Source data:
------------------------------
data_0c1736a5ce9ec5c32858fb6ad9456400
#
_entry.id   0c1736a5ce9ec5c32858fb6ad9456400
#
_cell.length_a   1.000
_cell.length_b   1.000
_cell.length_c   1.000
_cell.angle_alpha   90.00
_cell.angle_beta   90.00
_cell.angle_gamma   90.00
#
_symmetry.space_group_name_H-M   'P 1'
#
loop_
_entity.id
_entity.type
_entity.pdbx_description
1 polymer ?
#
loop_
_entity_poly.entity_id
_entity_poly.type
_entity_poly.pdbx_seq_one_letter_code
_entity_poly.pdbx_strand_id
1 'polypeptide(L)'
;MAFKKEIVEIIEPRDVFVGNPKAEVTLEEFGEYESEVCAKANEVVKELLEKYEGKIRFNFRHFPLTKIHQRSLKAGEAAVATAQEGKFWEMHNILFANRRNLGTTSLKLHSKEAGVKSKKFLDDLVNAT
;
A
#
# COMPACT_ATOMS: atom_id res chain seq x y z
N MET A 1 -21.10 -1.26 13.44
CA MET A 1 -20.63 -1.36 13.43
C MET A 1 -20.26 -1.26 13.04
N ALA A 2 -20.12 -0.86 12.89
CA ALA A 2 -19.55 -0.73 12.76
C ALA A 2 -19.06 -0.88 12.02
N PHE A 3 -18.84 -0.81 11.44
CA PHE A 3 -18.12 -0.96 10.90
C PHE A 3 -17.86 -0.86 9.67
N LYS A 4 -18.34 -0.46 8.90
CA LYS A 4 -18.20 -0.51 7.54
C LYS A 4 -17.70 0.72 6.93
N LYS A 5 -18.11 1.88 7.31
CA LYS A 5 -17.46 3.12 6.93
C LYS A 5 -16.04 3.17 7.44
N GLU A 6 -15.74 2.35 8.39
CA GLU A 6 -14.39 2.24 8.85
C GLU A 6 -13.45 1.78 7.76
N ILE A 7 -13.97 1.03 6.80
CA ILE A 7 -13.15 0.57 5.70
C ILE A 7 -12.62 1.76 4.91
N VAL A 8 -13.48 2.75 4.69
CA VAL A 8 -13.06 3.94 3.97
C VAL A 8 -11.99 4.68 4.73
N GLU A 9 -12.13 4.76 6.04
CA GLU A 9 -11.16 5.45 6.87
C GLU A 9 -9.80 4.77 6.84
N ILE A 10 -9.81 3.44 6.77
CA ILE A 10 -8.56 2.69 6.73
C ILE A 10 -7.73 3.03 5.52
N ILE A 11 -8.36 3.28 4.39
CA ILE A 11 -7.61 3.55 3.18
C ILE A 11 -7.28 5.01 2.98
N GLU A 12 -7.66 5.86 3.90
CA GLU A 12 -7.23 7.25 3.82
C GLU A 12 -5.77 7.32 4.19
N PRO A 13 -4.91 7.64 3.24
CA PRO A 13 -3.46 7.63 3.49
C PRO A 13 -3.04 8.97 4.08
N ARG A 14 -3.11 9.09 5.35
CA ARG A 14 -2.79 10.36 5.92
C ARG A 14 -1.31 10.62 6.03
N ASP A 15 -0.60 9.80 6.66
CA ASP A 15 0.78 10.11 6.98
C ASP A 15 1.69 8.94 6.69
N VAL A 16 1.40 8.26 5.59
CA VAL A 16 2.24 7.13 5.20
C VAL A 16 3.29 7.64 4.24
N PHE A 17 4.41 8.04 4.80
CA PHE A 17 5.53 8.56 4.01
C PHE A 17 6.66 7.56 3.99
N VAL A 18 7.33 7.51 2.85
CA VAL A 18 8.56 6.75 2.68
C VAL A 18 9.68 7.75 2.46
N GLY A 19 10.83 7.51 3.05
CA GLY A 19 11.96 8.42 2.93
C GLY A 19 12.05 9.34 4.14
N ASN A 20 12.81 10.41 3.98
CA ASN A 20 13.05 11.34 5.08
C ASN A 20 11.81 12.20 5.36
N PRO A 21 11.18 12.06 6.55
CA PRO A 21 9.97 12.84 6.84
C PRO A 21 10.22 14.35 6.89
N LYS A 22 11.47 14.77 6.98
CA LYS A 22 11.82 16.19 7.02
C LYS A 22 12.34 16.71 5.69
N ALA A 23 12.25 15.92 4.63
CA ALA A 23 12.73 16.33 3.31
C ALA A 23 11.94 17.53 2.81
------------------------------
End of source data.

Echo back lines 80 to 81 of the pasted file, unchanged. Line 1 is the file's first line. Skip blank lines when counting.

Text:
CA PHE A 17 5.53 8.56 4.01
C PHE A 17 6.66 7.56 3.99